The Progressive


A project of Common Dreams

For Immediate Release

Alliance for the Great Lakes: Lyman Welch, 312-445-9739
Clean Water Action: Jennifer Peters, 202-895-0420 x 109 | Michael Kelly, 202-393-5449 Earthjustice: Jared Saylor, 202-745-5213
Environmental Integrity Project: Jennifer Duggan, 802-225-6774
Environmental Law and Policy Center: Manny Gonzales, 312-795-3706
Labadie Environmental Organization: Patricia Schuba, 636-402-8460
Prairie Rivers Network: Traci Barkley, 217-344-2371
Sierra Club: Trey Pollard, 202-495-3058
Waterkeeper Alliance: Donna Lisenby, 704-277-6055

Americans Have a Simple Message for EPA: No Toxic Water!

As the public comment period closes on EPA’s proposal to curb water pollution from steam-electric power plants, more than 165,000 Americans have told EPA to protect clean water


Power plants, particularly coal-burning power plants, are the largest polluters of our nation's waters, discharging more than 5 billion pounds of toxic contaminants into the nation's rivers, lakes, and streams every year - more than the next nine top-polluting industries combined. In April EPA proposed a long-overdue update to Clean Water Act standards for power plants - the first update since 1982. The public comment period for

EPA's Proposed Effluent Limitations Guidelines and Standards for the Steam Electric Power Generating Point Source Category closes today. More than 165,000 Americans have supported the strongest possible standards to protect water from power plants' toxic pollution.

All summer, environmental and clean water groups, including Clean Water Action, Earthjustice, Environmental Integrity Project, Waterkeeper Alliance, and Sierra Club, have mobilized people across the country - at rallies, public hearings, and in face-to-face meetings - to support a strong rule.

Americans are speaking out because, as EPA's own data reveal, more than half of all toxic water pollution in the country comes from power plants, making them the number one source of toxic water pollution in the United States. These discharges have degraded 399 water bodies around the country that provide drinking water to local communities, and 40% of coal plants discharge within 5 miles of a drinking water intake.

"Americans are frustrated that power plants have been able to treat our water like their own private sewer for so long," said Lynn Thorp, National Campaigns Director for Clean Water Action. "They want to see EPA put drinking water first by adopting common sense standards."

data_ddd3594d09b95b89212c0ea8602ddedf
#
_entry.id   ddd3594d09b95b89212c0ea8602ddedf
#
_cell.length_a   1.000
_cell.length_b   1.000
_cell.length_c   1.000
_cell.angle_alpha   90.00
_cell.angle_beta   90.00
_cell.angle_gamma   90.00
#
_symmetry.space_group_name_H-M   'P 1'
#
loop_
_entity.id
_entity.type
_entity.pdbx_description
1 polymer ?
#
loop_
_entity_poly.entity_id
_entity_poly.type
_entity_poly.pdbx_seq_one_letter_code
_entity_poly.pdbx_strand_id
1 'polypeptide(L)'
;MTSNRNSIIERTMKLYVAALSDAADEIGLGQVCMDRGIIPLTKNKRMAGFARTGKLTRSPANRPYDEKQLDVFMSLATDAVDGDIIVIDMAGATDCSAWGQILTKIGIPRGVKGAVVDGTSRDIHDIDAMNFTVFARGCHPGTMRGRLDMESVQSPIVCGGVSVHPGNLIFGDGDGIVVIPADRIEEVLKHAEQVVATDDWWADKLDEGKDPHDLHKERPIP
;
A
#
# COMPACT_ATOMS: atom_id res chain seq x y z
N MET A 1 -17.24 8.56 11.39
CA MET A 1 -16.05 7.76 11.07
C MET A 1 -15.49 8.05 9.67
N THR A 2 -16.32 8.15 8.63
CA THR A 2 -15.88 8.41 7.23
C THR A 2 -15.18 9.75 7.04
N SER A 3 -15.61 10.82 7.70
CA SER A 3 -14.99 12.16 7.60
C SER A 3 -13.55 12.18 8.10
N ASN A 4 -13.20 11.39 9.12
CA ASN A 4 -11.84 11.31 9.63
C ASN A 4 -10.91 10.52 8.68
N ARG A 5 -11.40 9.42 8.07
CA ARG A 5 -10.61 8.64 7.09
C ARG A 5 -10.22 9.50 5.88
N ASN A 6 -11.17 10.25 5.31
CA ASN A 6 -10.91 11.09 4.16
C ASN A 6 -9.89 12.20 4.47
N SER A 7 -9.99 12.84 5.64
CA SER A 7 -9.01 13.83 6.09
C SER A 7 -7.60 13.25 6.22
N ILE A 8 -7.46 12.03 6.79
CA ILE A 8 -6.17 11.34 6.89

"Unless the EPA acts, this problem is only going to get worse as more and more power plants resort to dumping toxics in our water. By the agency's own estimate, 30% more contaminated wastewater will be pumped into lakes and streams over the next 15 years. They acknowledge the problem, so now they should act, by following the established law of the Clean Water Act that the public overwhelmingly supports," says Dalal Aboulhosn, Senior Washington Representative for the Sierra Club.

EPA found that readily available, affordable technologies can be used to virtually eliminate toxic pollution from power plants, but this will only happen if EPA selects the strongest possible standards.

Under heavy pressure from the industry, EPA's proposal says that it prefers to select a cheaper option that falls short of what the Clean Water Act requires.

"For 30 years, power plants have had polluted our waters with toxic chemicals, even though there are laws on the books that require the industry to clean up its act," said Thom Cmar, an attorney with Earthjustice.

"Americans have spoken and they overwhelmingly support strong protections from this pollution. The EPA must take this opportunity to finally right this wrong and clean up the nation's biggest water polluters."

Robert F. Kennedy, Jr., president of Waterkeeper Alliance said, "Allowing coal polluters to fill our rivers and lakes with this witches brew of toxic chemicals threatens public health and diminishes quality of life for Americans. The Clean Water Act is one of our nation's greatest achievements, but forty years after this critical legislation was passed, the coal industry is still polluting with impunity, thanks to a loophole no other industry has enjoyed."

The human health impacts from this pollution are serious. The EPA estimates that: nearly 140,000 people per year experience increased cancer risk due to arsenic in fish from coal plants, nearly 13,000 children under the age of seven each year have reduced IQs because of lead in fish they eat, and almost 2,000 children are born with lower IQs because of mercury in fish their mothers have eaten.

"The strongest power plant rules are especially important to protect the Great Lakes where mercury is the primary cause of fish consumption advisories," said Lyman Welch, Water Quality Program Director for Alliance for the Great Lakes.

Comments from the public urging strong EPA action have been overwhelming: It's time for EPA to end this power plant water pollution.

"It is time to hold the coal industry accountable for cleaning up this pollution. Americans deserve - and the law demands - commonsense safeguards that protect downstream communities and our watersheds from dangerous heavy metals," said Jennifer Duggan, managing attorney, Environmental

Integrity Project. "Affordable treatment technologies are available to eliminate toxic discharges for power plants and are already in use at some plants. There is no excuse for further delay."